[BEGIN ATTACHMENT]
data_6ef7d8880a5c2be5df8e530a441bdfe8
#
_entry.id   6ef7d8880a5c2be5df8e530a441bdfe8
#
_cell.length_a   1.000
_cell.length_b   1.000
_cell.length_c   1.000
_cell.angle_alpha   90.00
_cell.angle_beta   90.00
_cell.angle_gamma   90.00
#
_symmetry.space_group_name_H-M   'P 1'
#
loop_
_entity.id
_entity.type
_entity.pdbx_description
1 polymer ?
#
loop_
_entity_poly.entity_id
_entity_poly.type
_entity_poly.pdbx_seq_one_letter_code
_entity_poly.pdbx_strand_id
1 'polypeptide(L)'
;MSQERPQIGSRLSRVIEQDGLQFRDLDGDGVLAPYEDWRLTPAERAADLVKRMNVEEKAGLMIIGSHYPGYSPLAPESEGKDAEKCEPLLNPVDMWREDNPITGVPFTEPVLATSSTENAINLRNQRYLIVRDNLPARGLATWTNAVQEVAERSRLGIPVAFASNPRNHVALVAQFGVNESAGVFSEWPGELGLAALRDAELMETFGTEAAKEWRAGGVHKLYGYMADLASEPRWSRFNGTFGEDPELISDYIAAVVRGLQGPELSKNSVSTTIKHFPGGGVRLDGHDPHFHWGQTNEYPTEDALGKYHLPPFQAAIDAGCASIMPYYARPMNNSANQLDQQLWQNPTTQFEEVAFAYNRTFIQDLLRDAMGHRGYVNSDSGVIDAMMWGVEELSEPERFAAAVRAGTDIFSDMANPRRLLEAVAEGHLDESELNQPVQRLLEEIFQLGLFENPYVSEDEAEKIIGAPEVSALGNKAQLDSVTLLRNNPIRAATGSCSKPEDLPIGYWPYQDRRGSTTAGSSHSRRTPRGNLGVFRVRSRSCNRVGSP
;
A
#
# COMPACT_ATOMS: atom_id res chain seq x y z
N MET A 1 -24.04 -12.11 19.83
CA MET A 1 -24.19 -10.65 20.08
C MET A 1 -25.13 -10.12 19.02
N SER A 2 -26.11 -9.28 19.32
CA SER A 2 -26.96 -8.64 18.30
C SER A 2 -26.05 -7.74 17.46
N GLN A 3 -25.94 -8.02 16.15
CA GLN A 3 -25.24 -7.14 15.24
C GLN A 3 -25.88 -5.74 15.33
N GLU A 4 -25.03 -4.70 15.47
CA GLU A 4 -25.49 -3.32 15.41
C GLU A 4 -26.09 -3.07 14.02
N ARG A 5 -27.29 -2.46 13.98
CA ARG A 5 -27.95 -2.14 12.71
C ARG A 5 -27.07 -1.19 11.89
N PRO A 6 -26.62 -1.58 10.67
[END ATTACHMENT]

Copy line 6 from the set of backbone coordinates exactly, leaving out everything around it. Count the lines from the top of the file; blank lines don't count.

_cell.length_b   1.000